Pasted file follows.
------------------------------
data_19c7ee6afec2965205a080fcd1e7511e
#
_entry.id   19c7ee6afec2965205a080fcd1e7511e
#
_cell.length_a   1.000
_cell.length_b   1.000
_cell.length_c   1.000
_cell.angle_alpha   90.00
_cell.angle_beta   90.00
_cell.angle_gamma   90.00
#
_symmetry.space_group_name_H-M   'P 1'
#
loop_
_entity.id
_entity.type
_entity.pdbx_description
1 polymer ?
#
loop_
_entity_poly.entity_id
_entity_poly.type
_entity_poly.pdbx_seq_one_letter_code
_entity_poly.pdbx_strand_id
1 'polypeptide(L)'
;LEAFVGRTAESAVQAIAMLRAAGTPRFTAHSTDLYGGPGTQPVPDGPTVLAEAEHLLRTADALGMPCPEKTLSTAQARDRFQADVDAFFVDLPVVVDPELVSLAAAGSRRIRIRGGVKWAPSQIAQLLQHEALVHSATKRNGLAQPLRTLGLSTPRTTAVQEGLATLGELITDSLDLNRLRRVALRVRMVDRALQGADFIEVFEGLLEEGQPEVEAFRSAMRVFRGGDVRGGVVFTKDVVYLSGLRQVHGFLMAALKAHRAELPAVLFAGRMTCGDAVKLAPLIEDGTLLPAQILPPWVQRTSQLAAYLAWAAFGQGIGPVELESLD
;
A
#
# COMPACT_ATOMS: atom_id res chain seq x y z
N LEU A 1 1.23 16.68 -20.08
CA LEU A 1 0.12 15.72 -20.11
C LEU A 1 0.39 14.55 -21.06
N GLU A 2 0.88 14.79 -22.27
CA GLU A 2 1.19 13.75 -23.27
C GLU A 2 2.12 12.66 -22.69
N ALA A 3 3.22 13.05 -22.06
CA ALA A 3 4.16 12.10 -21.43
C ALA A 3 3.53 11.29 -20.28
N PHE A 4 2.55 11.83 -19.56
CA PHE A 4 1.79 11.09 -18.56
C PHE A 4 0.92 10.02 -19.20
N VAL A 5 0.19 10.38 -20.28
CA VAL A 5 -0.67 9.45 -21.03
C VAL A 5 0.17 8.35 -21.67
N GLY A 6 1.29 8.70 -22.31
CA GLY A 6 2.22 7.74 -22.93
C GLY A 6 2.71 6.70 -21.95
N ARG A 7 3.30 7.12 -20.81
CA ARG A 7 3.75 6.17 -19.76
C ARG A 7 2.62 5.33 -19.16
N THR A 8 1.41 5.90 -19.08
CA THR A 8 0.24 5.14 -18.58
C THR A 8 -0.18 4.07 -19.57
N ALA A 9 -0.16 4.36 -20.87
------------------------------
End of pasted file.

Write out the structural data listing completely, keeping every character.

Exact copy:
data_19c7ee6afec2965205a080fcd1e7511e
#
_entry.id   19c7ee6afec2965205a080fcd1e7511e
#
_cell.length_a   1.000
_cell.length_b   1.000
_cell.length_c   1.000
_cell.angle_alpha   90.00
_cell.angle_beta   90.00
_cell.angle_gamma   90.00
#
_symmetry.space_group_name_H-M   'P 1'
#
loop_
_entity.id
_entity.type
_entity.pdbx_description
1 polymer ?
#
loop_
_entity_poly.entity_id
_entity_poly.type
_entity_poly.pdbx_seq_one_letter_code
_entity_poly.pdbx_strand_id
1 'polypeptide(L)'
;LEAFVGRTAESAVQAIAMLRAAGTPRFTAHSTDLYGGPGTQPVPDGPTVLAEAEHLLRTADALGMPCPEKTLSTAQARDRFQADVDAFFVDLPVVVDPELVSLAAAGSRRIRIRGGVKWAPSQIAQLLQHEALVHSATKRNGLAQPLRTLGLSTPRTTAVQEGLATLGELITDSLDLNRLRRVALRVRMVDRALQGADFIEVFEGLLEEGQPEVEAFRSAMRVFRGGDVRGGVVFTKDVVYLSGLRQVHGFLMAALKAHRAELPAVLFAGRMTCGDAVKLAPLIEDGTLLPAQILPPWVQRTSQLAAYLAWAAFGQGIGPVELESLD
;
A
#
# COMPACT_ATOMS: atom_id res chain seq x y z
N LEU A 1 1.23 16.68 -20.08
CA LEU A 1 0.12 15.72 -20.11
C LEU A 1 0.39 14.55 -21.06
N GLU A 2 0.88 14.79 -22.27
CA GLU A 2 1.19 13.75 -23.27
C GLU A 2 2.12 12.66 -22.69
N ALA A 3 3.22 13.05 -22.06
CA ALA A 3 4.16 12.10 -21.43
C ALA A 3 3.53 11.29 -20.28
N PHE A 4 2.55 11.83 -19.56
CA PHE A 4 1.79 11.09 -18.56
C PHE A 4 0.92 10.02 -19.20
N VAL A 5 0.19 10.38 -20.28
CA VAL A 5 -0.67 9.45 -21.03
C VAL A 5 0.17 8.35 -21.67
N GLY A 6 1.29 8.70 -22.31
CA GLY A 6 2.22 7.74 -22.93
C GLY A 6 2.71 6.70 -21.95
N ARG A 7 3.30 7.12 -20.81
CA ARG A 7 3.75 6.17 -19.76
C ARG A 7 2.62 5.33 -19.16
N THR A 8 1.41 5.90 -19.08
CA THR A 8 0.24 5.14 -18.58
C THR A 8 -0.18 4.07 -19.57
N ALA A 9 -0.16 4.36 -20.87